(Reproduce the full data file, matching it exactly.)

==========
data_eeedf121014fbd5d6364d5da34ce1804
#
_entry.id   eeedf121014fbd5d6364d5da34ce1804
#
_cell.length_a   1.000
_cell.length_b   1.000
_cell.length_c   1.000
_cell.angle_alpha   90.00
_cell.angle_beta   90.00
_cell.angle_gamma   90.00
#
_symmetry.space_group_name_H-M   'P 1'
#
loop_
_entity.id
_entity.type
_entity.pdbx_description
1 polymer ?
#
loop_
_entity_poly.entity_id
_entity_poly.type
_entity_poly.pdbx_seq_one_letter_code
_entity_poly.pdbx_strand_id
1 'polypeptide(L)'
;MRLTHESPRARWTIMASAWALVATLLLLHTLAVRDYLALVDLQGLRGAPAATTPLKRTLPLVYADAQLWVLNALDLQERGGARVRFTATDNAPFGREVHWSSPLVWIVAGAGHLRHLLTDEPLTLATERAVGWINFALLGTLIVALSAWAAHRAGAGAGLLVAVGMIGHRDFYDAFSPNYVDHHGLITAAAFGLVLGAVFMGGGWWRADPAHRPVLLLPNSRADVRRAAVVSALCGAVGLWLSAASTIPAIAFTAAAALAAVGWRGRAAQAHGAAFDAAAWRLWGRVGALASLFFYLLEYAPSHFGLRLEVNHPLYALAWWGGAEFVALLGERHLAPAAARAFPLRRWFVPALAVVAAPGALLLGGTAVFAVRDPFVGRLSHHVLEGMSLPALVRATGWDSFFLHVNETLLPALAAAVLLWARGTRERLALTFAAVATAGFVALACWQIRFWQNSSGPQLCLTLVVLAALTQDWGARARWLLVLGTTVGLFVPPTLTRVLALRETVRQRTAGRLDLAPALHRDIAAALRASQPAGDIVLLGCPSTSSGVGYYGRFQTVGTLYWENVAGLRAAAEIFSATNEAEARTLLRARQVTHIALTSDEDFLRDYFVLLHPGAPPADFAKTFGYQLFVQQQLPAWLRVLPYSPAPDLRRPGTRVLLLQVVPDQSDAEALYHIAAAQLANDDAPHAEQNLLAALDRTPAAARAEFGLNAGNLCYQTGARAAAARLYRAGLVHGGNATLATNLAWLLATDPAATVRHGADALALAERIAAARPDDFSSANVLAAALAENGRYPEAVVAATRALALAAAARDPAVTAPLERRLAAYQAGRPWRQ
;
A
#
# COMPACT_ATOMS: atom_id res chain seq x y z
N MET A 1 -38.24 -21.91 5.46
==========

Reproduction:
data_eeedf121014fbd5d6364d5da34ce1804
#
_entry.id   eeedf121014fbd5d6364d5da34ce1804
#
_cell.length_a   1.000
_cell.length_b   1.000
_cell.length_c   1.000
_cell.angle_alpha   90.00
_cell.angle_beta   90.00
_cell.angle_gamma   90.00
#
_symmetry.space_group_name_H-M   'P 1'
#
loop_
_entity.id
_entity.type
_entity.pdbx_description
1 polymer ?
#
loop_
_entity_poly.entity_id
_entity_poly.type
_entity_poly.pdbx_seq_one_letter_code
_entity_poly.pdbx_strand_id
1 'polypeptide(L)'
;MRLTHESPRARWTIMASAWALVATLLLLHTLAVRDYLALVDLQGLRGAPAATTPLKRTLPLVYADAQLWVLNALDLQERGGARVRFTATDNAPFGREVHWSSPLVWIVAGAGHLRHLLTDEPLTLATERAVGWINFALLGTLIVALSAWAAHRAGAGAGLLVAVGMIGHRDFYDAFSPNYVDHHGLITAAAFGLVLGAVFMGGGWWRADPAHRPVLLLPNSRADVRRAAVVSALCGAVGLWLSAASTIPAIAFTAAAALAAVGWRGRAAQAHGAAFDAAAWRLWGRVGALASLFFYLLEYAPSHFGLRLEVNHPLYALAWWGGAEFVALLGERHLAPAAARAFPLRRWFVPALAVVAAPGALLLGGTAVFAVRDPFVGRLSHHVLEGMSLPALVRATGWDSFFLHVNETLLPALAAAVLLWARGTRERLALTFAAVATAGFVALACWQIRFWQNSSGPQLCLTLVVLAALTQDWGARARWLLVLGTTVGLFVPPTLTRVLALRETVRQRTAGRLDLAPALHRDIAAALRASQPAGDIVLLGCPSTSSGVGYYGRFQTVGTLYWENVAGLRAAAEIFSATNEAEARTLLRARQVTHIALTSDEDFLRDYFVLLHPGAPPADFAKTFGYQLFVQQQLPAWLRVLPYSPAPDLRRPGTRVLLLQVVPDQSDAEALYHIAAAQLANDDAPHAEQNLLAALDRTPAAARAEFGLNAGNLCYQTGARAAAARLYRAGLVHGGNATLATNLAWLLATDPAATVRHGADALALAERIAAARPDDFSSANVLAAALAENGRYPEAVVAATRALALAAAARDPAVTAPLERRLAAYQAGRPWRQ
;
A
#
# COMPACT_ATOMS: atom_id res chain seq x y z
N MET A 1 -38.24 -21.91 5.46